Magnificently shot by cinematographer David Doyle (who turns happy-go-lucky Minneapolis into an imposing den of sin) and backed by a soft jazz score by Russell Holsapple, “Into Temptation” renders John’s mission as a classic detective story of sorts, creating workable mystery and threat as John plunges further into immorality to chase clues, frightening his congregation and startling his confidant (Brian Baumgartner). Coyle attempts to tie it all neatly together in the end, and while I wasn’t convinced by the outcome, the journey there is tremendously satisfying, reinforced by superbly confident filmmaking.

link directly to this review at https://www.hollywoodbitchslap.com/review.php?movie=19921&reviewer=404
originally posted: 10/16/09 09:36:23
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User Comments

7/17/13 mr.mike On Lifetime yes. In theatres no. 2 stars
8/30/11 David Evans Economical, quiet fllm paying respectful devotion to a variety of lost souls. 5 stars
12/30/10 Maureen Thoughtful. No cliches. Nice work from all the actors. 4 stars
3/06/10 James An uncomfortable and curious beginning evolved into a powerful and moving ending. Smart,] 4 stars
2/25/10 david i thought it was horrid. incredibly slow, and actually quite boring. i usually luv indies 2 stars
12/25/09 Jim Absorbing take of a powerful story line 5 stars
11/12/09 Moira One of the best movies I've ever seen. I have recommended it to many people. 5 stars
10/28/09 Sheri A great film - saw it twice so far 5 stars
10/24/09 Kyle Entertaining and thought-provoking...a movie that inspires lively discussion! 5 stars
10/23/09 Karen Barrett-Jeffrey Loved the subject matter -great to see a different take on the priesthood 5 stars
10/23/09 Margaret This film is what movie-making is all about--see it now! 5 stars
10/23/09 Rosie An outstanding film. I am recommending it to all my friends. 5 stars
10/23/09 Michal Douthit Fantastic Film! Magnificent Cast! I loved every minute of it! 5 stars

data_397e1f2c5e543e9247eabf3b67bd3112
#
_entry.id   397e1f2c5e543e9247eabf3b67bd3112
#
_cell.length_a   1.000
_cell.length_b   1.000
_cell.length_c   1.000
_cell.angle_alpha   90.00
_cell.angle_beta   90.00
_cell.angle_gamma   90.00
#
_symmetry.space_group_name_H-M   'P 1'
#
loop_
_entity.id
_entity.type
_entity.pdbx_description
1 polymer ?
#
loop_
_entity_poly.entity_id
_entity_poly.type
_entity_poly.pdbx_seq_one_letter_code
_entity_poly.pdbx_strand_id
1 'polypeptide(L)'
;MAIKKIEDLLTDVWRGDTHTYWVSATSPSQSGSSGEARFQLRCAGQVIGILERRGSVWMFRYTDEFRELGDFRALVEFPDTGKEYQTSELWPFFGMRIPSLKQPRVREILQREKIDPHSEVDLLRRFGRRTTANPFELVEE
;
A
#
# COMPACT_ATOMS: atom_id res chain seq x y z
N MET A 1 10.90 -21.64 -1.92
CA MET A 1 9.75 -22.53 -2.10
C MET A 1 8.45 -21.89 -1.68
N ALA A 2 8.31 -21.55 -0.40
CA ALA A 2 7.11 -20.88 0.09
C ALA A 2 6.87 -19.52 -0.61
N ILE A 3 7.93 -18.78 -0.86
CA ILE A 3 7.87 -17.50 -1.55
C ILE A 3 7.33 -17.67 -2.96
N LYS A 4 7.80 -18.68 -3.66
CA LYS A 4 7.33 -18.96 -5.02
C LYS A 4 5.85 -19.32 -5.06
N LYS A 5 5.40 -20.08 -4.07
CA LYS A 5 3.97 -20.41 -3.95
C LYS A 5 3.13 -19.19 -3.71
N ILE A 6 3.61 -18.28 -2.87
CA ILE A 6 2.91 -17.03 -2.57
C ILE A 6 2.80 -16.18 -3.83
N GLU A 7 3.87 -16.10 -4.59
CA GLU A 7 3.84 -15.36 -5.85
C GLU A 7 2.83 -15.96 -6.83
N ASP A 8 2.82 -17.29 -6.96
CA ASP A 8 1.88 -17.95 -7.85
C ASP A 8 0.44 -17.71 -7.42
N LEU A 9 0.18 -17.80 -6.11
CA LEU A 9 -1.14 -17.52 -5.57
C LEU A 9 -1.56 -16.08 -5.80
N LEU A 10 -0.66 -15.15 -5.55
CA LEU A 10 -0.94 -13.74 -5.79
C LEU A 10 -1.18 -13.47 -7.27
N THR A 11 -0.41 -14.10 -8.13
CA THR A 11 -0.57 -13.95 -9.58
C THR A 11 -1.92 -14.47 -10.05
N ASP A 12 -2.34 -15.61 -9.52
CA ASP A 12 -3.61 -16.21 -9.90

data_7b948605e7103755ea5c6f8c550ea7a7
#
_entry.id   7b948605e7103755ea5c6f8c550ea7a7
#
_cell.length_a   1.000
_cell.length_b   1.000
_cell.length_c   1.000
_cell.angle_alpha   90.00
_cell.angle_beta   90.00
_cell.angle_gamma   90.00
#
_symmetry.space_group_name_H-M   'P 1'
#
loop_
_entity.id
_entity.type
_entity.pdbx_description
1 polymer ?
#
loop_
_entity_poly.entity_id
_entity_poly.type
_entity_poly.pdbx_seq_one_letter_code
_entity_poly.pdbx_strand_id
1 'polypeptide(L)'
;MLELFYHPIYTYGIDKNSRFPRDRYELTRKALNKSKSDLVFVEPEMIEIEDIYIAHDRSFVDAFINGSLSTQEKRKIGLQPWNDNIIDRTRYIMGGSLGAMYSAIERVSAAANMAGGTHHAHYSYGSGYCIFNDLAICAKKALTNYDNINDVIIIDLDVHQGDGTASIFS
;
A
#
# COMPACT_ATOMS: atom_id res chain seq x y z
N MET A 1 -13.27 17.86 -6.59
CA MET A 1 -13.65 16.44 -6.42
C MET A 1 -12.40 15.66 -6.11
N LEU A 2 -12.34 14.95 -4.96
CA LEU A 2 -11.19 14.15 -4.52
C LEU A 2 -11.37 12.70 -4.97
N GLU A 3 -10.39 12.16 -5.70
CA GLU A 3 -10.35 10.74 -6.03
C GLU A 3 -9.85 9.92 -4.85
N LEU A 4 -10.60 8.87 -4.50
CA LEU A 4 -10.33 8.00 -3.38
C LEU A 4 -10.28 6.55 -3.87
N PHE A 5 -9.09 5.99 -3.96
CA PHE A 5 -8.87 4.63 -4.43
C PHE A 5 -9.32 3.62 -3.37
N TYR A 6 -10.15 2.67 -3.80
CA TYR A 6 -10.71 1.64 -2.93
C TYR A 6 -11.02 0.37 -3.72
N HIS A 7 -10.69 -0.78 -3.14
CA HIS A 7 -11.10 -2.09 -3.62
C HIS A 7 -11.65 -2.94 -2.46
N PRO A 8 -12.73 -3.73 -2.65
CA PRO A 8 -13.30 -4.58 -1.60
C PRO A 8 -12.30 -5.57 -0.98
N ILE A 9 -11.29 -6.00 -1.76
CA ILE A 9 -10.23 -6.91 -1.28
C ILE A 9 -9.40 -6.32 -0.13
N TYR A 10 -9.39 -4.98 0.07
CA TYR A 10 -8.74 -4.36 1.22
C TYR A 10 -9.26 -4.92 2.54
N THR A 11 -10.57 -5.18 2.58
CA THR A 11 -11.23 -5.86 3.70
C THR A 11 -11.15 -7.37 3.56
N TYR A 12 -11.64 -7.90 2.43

10/23/09 Betty Captivating and entertaining! 5 stars
10/23/09 Cathy Very compelling in its portrayal of discernment in the midst of very difficult lives... 5 stars
10/23/09 Iva Mueller Riveting. Will see it a third time to "catch it all" 5 stars
10/23/09 Deborah Engaging and unpredictable depth in the storyline and the characters. 5 stars
10/22/09 Betty Neary Three time see-er! Layered... stays with you 5 stars
10/21/09 melissa Was told to see it by a friend. LOVED IT! 5 stars
10/21/09 Pat Simply powerful! Excellent! See this movie! 5 stars
10/21/09 Meghan Sommer An intelligent and beautiful film that s both mysterious and wonderful. Please go see it. 5 stars
10/21/09 Bernadette Thought provoking, I had to return to see it again and again 5 stars
10/21/09 Alisia This movie covers all emotions and has something for everyone! An awesome indie film 4 stars
10/20/09 Maureen Kennedy Grabbed me right from the start, made me laugh and cry. A must see 5 stars
10/20/09 Kay Osentowski Absolutely outstanding movie. Without question the best indie film I have ever seen 5 stars
10/20/09 Susan Absolutely stunning movie. The best I have seen in years 5 stars
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  16-Oct-2009 (R)
  DVD: 27-Oct-2009



Directed by
  Patrick Coyle

Written by
  Patrick Coyle

  Jeremy Sisto
  Kristen Chenoweth
  Brian Baumgartner